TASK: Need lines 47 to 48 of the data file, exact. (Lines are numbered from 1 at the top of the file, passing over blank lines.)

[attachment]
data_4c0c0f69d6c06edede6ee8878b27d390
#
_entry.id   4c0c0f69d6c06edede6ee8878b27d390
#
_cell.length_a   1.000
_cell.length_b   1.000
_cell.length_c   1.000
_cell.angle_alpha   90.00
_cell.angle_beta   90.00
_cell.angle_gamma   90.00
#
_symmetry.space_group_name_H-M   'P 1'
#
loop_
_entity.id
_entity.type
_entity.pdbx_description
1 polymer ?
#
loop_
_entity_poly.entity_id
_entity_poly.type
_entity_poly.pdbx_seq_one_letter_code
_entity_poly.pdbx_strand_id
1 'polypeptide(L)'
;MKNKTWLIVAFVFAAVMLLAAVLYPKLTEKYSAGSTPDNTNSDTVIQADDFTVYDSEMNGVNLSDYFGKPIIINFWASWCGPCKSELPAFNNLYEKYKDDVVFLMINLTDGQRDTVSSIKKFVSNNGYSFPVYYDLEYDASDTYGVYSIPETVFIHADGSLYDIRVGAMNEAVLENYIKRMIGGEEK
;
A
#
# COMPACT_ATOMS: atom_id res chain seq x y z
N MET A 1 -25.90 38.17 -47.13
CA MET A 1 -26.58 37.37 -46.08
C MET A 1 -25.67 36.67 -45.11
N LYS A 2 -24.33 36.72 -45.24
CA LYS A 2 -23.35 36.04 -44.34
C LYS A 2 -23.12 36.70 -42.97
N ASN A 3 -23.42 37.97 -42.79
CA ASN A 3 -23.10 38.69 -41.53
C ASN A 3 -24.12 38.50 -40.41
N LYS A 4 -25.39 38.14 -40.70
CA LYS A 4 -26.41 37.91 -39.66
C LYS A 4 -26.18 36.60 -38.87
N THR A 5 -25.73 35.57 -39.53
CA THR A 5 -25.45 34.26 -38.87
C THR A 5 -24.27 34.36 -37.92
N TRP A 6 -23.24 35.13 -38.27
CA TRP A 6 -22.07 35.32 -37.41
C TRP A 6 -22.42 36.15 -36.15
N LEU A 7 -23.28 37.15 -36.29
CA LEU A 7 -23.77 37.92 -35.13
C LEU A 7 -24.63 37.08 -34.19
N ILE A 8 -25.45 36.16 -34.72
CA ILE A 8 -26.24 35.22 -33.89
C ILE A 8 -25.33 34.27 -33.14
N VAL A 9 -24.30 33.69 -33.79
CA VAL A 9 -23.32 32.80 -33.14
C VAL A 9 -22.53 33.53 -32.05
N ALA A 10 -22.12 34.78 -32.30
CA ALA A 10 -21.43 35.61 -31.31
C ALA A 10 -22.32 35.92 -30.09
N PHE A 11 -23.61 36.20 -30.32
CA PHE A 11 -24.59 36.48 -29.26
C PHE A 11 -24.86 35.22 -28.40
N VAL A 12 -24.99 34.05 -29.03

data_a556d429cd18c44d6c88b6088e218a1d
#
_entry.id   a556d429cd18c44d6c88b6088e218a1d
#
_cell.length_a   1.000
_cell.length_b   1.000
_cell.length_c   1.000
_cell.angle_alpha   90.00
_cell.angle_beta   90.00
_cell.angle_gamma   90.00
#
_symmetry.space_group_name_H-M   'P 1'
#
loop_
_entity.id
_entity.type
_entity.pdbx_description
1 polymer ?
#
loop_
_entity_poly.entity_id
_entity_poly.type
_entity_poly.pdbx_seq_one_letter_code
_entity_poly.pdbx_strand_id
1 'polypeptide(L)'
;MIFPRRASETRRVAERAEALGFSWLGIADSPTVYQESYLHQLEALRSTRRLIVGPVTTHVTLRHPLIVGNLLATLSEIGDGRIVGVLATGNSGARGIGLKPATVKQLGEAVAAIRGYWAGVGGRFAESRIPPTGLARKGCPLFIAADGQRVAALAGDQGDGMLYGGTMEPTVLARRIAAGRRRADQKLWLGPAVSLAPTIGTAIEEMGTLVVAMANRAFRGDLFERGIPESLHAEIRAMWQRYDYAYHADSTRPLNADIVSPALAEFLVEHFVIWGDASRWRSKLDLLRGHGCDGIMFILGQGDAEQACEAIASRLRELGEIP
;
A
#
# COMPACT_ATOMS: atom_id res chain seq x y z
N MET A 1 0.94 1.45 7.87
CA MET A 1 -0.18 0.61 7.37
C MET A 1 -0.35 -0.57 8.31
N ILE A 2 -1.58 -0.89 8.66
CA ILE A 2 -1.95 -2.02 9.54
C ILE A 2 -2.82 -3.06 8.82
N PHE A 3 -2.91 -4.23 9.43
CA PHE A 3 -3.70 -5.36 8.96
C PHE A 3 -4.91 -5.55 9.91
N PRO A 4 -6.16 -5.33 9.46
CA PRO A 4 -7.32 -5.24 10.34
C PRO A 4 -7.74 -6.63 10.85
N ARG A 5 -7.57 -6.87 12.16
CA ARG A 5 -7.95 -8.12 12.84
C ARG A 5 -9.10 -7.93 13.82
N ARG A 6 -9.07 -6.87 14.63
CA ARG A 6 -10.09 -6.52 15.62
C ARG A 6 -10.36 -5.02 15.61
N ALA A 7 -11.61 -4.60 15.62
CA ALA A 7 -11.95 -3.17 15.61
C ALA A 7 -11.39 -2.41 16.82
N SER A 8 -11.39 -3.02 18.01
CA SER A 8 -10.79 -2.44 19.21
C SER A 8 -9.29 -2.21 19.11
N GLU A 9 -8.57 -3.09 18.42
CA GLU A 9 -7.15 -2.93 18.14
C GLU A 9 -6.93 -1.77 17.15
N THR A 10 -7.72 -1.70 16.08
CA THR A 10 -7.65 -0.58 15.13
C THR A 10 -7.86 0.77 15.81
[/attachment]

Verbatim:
CA TRP A 6 -22.07 35.32 -37.41
C TRP A 6 -22.42 36.15 -36.15